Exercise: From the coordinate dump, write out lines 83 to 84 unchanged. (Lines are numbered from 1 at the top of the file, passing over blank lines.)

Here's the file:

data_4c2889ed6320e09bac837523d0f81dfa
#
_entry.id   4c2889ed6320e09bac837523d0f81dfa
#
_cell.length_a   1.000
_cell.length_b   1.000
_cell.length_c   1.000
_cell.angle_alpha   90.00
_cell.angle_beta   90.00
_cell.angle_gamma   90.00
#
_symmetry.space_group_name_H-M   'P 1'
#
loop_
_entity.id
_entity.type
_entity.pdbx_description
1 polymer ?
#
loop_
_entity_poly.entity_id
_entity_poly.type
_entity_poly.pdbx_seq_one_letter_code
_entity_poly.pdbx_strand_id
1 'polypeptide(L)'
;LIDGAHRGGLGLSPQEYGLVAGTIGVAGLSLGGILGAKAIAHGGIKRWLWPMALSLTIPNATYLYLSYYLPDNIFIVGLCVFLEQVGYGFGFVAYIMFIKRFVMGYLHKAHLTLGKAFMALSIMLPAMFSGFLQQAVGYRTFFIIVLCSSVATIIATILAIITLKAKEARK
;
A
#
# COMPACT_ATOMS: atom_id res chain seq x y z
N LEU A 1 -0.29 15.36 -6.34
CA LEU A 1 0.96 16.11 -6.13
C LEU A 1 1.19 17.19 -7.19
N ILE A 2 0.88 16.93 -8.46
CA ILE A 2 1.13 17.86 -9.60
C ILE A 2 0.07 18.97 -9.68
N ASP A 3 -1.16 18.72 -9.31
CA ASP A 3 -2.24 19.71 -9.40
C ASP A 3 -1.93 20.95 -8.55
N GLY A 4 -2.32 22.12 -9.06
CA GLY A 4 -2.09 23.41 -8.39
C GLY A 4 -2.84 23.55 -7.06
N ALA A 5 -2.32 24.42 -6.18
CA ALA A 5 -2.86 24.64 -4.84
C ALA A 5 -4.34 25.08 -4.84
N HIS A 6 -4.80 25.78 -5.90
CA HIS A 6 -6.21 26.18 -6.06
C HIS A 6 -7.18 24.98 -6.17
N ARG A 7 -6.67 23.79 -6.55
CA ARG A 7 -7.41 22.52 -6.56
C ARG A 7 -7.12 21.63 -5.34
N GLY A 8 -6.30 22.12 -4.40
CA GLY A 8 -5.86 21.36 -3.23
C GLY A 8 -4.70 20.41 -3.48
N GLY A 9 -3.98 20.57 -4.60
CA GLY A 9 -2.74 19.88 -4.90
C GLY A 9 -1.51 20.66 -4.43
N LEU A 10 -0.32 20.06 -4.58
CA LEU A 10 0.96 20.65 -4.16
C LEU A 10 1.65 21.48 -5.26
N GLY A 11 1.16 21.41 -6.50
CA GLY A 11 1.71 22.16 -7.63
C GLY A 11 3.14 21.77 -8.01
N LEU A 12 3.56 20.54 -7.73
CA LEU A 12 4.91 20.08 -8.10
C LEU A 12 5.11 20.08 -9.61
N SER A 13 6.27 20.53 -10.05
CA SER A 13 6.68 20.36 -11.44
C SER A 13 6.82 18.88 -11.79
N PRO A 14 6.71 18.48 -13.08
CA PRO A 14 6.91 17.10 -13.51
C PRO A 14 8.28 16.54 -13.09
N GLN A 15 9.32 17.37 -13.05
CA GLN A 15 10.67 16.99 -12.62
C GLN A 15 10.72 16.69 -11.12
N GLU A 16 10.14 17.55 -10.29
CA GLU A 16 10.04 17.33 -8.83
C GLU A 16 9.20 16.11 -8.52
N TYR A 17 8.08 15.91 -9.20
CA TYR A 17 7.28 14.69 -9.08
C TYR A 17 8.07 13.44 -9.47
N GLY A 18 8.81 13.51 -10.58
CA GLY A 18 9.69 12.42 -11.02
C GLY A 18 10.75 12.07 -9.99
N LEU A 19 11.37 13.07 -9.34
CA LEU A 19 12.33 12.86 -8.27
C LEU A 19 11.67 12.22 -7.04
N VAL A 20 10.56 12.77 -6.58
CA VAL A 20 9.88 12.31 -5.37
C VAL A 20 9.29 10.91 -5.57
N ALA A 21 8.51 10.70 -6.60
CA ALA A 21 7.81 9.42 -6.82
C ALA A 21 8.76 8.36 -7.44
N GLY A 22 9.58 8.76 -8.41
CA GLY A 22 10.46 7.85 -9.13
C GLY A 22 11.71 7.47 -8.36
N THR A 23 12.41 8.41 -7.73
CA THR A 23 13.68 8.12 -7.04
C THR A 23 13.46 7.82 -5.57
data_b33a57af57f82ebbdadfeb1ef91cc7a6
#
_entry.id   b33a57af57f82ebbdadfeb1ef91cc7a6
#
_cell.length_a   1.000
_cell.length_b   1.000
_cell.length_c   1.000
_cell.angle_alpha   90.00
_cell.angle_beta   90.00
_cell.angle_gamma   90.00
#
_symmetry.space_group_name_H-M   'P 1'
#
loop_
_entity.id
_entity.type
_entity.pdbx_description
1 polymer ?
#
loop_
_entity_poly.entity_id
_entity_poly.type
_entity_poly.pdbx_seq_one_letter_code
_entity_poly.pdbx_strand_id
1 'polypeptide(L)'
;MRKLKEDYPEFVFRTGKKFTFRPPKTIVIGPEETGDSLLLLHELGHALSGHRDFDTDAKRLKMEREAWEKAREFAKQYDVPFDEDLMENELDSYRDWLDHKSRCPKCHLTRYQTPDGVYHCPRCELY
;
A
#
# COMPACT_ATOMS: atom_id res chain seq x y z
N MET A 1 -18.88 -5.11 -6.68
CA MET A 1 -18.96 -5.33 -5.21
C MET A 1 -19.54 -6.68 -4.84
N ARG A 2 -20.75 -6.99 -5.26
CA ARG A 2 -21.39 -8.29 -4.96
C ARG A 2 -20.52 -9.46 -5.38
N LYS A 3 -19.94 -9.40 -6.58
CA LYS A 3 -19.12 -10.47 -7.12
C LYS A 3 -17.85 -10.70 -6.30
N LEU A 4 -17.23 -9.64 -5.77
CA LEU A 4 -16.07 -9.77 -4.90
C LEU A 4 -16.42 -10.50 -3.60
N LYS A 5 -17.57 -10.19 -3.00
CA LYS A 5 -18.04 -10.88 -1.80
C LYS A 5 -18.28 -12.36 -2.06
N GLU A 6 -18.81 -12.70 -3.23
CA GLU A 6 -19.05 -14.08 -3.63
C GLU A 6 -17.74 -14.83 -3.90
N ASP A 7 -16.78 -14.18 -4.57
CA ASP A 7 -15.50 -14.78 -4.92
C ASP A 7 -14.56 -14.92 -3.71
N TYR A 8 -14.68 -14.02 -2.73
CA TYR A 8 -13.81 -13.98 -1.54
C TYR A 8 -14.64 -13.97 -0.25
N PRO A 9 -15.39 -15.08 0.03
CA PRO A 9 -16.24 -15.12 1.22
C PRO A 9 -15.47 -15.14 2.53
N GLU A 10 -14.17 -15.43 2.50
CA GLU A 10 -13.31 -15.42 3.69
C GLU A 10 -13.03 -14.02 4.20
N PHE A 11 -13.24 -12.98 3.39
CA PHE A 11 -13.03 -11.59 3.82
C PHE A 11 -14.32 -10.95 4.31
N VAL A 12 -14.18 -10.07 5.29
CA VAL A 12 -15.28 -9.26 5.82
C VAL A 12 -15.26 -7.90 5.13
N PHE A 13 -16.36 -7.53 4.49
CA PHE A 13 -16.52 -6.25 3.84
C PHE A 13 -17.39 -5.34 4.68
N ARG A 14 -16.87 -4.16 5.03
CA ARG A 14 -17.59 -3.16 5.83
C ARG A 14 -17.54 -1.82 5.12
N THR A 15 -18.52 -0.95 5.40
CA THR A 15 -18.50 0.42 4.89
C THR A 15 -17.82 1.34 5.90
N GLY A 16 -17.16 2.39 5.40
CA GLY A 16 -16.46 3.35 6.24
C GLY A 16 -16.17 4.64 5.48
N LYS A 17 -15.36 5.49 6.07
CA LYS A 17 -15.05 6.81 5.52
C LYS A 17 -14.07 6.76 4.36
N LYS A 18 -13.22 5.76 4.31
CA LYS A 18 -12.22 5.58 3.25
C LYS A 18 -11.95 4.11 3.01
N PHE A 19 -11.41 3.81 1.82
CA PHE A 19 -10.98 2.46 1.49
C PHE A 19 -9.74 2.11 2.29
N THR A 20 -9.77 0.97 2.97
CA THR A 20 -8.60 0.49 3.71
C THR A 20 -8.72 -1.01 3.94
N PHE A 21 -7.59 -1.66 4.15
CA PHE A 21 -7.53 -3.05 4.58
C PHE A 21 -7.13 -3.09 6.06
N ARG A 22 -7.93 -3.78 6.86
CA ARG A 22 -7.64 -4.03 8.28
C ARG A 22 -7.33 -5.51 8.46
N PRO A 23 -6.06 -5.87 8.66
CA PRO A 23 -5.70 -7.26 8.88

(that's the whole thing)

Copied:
CA GLY A 18 9.69 12.42 -11.02
C GLY A 18 10.75 12.07 -9.99